From Protecting You to Protecting Me

Sunday 19th July 2020 I was assaulted in my home. It wasn’t a burglar or a rapist but a family member I cared for dearly. He’d been living with me from September 2019. His mom told him he had to move out by 18 knowing with limited education and no job he would be on the streets. He was family and more importantly community. Everyone in the family knew he was gay but no one spoke about it openly.

We had spent some time together before he moved in. We attended a open mic night for LGBTQ youth to boost confidence. Under the moonlight I witnessed him come to life strutting across the stage and reciting an affirmation into the mic before leaping off.  I was so happy to see him feel safe to express his femininity in a public space in a country that was unwelcoming to rainbow people. I became his mother in the drag sense. I would protect and guide him until he could be on his own. So much so that when he was told at a lesbian owned bar to stop dancing with his boyfriend I confronted the owner who was less than gracious about her own internalized misogyny and homophobia.  My crew, the DJ team and other patrons stood in solidarity with us and left the club empty. I included him in my activism as well. He got home from a Columbus Must Fall protest with ideas to form his own non-profit and what issues it would tackle. I couldn’t be prouder.

We’d had some rough patches that made it clear that we weren’t a good match to co-habitate from early on. It became harder and harder to get him to attend our monthly house meetings. Anytime I did ask him to help out around the house especially because I was working and doing all the house work he would complain that he didn’t feel good or that he would get to it eventually. The energy in the house became tense and when we went into the first COVID-19 lockdown things intensified.  I had to ask him to leave for my own sanity and peace of mind. I had planned on supporting him in other ways but the outcome made that impossible.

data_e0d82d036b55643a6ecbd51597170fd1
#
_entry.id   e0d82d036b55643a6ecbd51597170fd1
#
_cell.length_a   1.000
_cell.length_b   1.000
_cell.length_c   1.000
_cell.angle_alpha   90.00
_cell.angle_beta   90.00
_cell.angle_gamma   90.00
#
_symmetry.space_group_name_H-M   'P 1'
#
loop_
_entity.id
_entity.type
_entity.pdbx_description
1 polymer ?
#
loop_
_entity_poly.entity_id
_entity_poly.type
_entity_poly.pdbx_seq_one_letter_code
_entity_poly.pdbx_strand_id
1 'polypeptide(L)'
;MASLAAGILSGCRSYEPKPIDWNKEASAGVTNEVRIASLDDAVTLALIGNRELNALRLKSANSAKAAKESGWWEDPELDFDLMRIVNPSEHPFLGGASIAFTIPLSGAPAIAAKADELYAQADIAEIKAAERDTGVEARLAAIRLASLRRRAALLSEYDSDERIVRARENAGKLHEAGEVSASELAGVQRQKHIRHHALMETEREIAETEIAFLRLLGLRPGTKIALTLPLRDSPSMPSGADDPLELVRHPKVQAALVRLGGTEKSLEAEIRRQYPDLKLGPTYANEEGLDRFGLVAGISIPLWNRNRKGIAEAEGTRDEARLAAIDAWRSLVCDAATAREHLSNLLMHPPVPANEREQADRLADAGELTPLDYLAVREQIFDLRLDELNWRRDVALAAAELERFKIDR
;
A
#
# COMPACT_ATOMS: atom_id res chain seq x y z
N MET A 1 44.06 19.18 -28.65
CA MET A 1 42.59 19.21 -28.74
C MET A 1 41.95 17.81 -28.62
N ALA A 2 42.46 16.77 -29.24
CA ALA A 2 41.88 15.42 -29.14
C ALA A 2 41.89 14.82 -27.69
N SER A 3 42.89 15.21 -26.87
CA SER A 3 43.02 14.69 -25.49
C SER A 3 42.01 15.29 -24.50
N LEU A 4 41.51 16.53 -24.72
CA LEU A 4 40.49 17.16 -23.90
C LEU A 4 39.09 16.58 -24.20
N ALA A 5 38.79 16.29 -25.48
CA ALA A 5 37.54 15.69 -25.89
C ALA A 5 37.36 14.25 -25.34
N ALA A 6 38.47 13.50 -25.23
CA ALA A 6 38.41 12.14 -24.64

One of my partners was at the house sleeping when the incident took place. His presence was a savior for me but he was hurt in the scuffle to regain control and disarm the aggressor. We left the house after some deliberation about whether I could treat his wound with my first aid kit. Even with my pre-pre-med training I was covered in blood and traumatized. My shaking hands couldn’t steady and the flow of blood out his chest indicated he would need stitches. We left for the hospital with banging and quarreling going off in the next room. My cousin had tried to kill me?

Arriving in emergency everyone turned to look but no one jumped to action. I walked up to a nurse and asked for help. I couldn’t string together the right words but I managed “stab wound”, “stitches” and “help him”. At the time my body was so pumped of adrenaline I felt hot but not hurt. We had been fighting so later when the hormones subsided and I would notice my forehead on the left, behind my left ear, my right knee, right hip, left arm were in pain as well as minor scratches and bruises on my hands. The conversation started in the laundry area and by the time we were in the house I was being slammed on the kitchen counter. Every so often I allowed myself to forget the ordeal until I touched my head or turned over in the bed and winced.

I stood in the waiting area under the curious eyes of other patients and called my support team. My closest partner was first. She helped me breathe. My sistren was next. She came immediately. I hugged her and cried. All that had happened was hitting home.

We sat down and went over everything. I knew I didn’t trust police or believe that they could help. We devised a plan to get the attacker out the house and document the incident. This would be useful for state data on violence which has implications on policy and procedures as well as in case of a further incident the history would serve as a defense.

I attended two sessions of counselling by the Victim & Witness Support arm of the TTPS. I completed the report over the course of three days going to and from the hospital to get a signature from the doctor and again when it wasn’t the right form that was signed. The whole thing was essentially over in a week but the impact lasted much longer.

My landlady’s perception of me had changed and now I was a problematic tenant. I had brought my cousin there and now look, police had to come, the neighbors would gossip and I would be asked if it was my boyfriends fighting. It looked bad. My job suffered as I had to take time off to see the counselor, get the police report completed, visit my partner who had taken a hit and manage my own emotional state which was crumbling. On the inside was worst. I felt betrayed not only by my blood relative but by my own intuition. How could I have trusted him? How can I trust any decision I’ve made in my life? The fear caused me to adopt a pup. She made sleep possible and brought joy back into my tiny apartment.

I haven’t spoken to this person since the incident and I don’t think I ever will. I still see him though- in pop stars he adores or resembles. I wish him peace.

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